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Optical/IP

Cisco Looking for Control?

What's the betting that Cisco Systems Inc. (Nasdaq: CSCO) will acquire a startup making session controllers within the next year?

The rationale for this happening goes like this:

1. Session controllers are hot.

They promise to play a critical role in the delivery of services based on the Internet Engineering Task Force (IETF)'s Session Initiation Protocol (SIP). And SIP-based services are already taking off at an incredible rate:

For specifics on the role that session controllers play in this potential revolution, tune in to today's Light Reading Webinar, entitled "Session Controllers: Why They're Key to VOIP," which is being staged at 2:00 PM New York time. To register, just Click Here.

In a current Boardwatch Poll on the topic, 40 percent of respondents say session controllers are "critical" to the development of VOIP, and a further 40 percent say they're "important." Only 20 percent say the VOIP market could survive without session controllers.

2. Cisco needs to catch up.

Alcatel SA (NYSE: ALA; Paris: CGEP:PA) has already acquired a session controller startup -- Avarox (see Alcatel Buys Some VOIP Security).

It's also becoming painfully obvious that Cisco needs a session controller in its own product portfolio (see NexTone Solves Cisco VOIP Shortcoming).

3. Session controller startups are two a penny.

They include:



This adds up to a lot of players fighting over a very small market at present. Gossip has it that some session controller startups have yet to land a customer.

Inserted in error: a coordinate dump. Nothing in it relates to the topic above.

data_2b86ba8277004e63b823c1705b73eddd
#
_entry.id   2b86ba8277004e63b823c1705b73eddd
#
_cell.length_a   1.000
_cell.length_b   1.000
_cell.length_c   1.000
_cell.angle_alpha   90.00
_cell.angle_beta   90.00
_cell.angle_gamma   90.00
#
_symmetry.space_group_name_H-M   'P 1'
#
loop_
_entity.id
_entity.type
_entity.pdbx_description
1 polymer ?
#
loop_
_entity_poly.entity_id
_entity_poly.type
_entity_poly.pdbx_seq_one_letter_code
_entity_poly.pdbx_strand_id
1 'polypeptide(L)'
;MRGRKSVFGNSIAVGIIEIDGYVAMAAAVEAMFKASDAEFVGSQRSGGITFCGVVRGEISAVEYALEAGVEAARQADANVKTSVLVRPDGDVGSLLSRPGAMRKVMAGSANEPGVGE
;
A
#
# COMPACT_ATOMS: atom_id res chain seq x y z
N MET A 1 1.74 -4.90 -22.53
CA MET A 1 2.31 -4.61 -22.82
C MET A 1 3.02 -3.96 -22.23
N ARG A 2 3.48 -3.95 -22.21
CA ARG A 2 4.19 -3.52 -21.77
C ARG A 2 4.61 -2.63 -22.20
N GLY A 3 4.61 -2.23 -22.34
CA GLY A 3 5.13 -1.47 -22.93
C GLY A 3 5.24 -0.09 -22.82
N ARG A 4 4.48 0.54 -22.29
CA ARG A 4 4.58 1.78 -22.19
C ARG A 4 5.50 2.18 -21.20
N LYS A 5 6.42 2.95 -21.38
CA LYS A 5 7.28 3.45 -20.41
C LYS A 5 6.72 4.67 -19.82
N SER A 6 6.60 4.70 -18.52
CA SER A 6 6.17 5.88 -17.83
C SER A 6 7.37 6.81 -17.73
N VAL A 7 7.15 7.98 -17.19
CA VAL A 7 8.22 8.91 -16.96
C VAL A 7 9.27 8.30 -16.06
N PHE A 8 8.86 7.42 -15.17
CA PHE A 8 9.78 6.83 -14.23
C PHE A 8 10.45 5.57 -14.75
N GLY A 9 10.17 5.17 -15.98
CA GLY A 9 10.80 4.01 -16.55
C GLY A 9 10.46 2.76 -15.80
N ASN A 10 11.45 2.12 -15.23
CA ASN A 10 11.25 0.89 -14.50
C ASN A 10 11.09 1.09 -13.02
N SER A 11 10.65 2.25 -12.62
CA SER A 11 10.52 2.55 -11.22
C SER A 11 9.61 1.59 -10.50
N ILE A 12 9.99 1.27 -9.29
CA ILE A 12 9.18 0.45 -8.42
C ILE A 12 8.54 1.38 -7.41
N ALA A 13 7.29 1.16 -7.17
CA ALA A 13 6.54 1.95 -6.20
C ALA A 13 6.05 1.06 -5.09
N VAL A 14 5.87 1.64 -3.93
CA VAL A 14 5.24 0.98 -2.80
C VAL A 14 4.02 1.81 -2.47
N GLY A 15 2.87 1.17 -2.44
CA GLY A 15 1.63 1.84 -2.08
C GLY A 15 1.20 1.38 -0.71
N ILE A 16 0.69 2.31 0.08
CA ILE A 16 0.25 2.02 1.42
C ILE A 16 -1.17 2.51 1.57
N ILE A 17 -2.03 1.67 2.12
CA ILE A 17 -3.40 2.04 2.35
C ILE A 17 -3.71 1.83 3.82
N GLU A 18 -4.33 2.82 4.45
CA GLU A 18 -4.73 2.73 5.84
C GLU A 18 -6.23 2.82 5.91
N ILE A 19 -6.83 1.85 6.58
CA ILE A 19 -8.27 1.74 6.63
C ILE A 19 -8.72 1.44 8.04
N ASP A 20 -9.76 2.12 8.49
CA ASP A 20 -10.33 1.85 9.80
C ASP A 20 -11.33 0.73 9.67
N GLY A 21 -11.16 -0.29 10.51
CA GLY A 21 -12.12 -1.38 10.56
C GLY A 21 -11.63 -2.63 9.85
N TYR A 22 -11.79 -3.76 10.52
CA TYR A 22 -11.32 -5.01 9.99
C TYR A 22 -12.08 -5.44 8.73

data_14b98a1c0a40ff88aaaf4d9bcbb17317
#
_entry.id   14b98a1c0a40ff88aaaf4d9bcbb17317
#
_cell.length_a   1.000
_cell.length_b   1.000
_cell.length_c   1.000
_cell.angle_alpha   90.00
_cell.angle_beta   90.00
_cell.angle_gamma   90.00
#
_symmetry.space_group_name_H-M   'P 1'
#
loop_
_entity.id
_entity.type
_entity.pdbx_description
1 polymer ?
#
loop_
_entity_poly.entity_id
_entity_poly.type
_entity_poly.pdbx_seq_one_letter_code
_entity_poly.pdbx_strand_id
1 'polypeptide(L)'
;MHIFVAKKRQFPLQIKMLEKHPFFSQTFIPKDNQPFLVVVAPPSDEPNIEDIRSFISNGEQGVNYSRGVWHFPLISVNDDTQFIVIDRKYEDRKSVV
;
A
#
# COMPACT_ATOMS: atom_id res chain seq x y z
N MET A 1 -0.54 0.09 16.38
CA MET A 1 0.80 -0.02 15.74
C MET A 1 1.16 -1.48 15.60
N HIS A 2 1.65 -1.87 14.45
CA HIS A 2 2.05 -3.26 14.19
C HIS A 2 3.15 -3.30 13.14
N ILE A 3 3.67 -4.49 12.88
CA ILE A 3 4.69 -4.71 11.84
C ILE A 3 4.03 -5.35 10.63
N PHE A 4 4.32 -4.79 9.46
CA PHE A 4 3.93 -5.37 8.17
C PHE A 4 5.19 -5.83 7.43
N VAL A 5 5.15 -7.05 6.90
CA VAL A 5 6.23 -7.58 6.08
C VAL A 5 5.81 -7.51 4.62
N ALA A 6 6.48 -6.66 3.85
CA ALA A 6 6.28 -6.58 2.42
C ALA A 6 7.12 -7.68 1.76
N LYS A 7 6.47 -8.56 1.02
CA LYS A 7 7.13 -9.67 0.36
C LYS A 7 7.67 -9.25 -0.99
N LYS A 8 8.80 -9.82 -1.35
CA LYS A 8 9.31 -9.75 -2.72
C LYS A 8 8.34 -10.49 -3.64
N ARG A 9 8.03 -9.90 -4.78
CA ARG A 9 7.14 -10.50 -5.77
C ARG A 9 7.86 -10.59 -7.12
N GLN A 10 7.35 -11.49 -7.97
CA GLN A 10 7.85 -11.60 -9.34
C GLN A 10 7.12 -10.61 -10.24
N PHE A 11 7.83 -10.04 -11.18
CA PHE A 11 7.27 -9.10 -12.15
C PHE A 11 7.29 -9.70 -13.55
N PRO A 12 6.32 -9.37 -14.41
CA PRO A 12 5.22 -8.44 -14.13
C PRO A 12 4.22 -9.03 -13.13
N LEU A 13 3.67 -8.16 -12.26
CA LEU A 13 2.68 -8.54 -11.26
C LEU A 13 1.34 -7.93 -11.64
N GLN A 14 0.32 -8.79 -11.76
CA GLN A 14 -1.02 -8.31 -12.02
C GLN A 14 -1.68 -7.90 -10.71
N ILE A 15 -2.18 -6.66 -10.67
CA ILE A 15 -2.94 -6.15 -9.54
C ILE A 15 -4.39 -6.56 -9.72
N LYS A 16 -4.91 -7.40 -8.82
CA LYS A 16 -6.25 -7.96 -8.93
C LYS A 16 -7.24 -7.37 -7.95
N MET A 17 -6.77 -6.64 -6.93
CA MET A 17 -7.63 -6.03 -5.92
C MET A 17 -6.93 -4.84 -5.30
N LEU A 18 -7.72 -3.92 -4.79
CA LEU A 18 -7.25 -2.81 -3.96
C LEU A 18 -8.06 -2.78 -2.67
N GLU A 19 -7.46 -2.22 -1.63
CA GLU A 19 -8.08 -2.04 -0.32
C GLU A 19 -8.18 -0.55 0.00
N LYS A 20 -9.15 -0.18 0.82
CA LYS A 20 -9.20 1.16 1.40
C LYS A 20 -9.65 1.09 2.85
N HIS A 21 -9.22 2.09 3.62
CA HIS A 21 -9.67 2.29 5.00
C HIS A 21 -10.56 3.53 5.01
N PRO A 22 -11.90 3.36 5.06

In the aforementioned Boardwatch Poll, 56 percent of respondents say the session controller market isn't big enough to support more than three to five startups. Twenty-four percent say six or seven could survive. There are 11 in the list above.

On market size, 44 percent say the market will be worth between $10 million and $100 million by 2005, while 36 percent say it will be between $100 million and $500 million.

The rationale for Cisco not acquiring a session controller startup goes like this:

1. The jury's still out on whether providers of SIP-based services will deploy such equipment.

Digisip's Eriksson says he won't. "We don't have a network," he points out, so he has nowhere to install session controllers.

Besides, even if Digisip could install the equipment, Eriksson says he wouldn't. He thinks the most popular function of session controllers -- SIP-enabled firewalls -- should be deployed by enterprises. This view is shared by Olle Westerberg, CEO of session controller startup Ingate Systems.

Eriksson also says that Digisip isn't interested in offering its customers quality of service (QOS) assurances, another function of session controllers. "If customers have a lousy ISP, that's their problem," he says.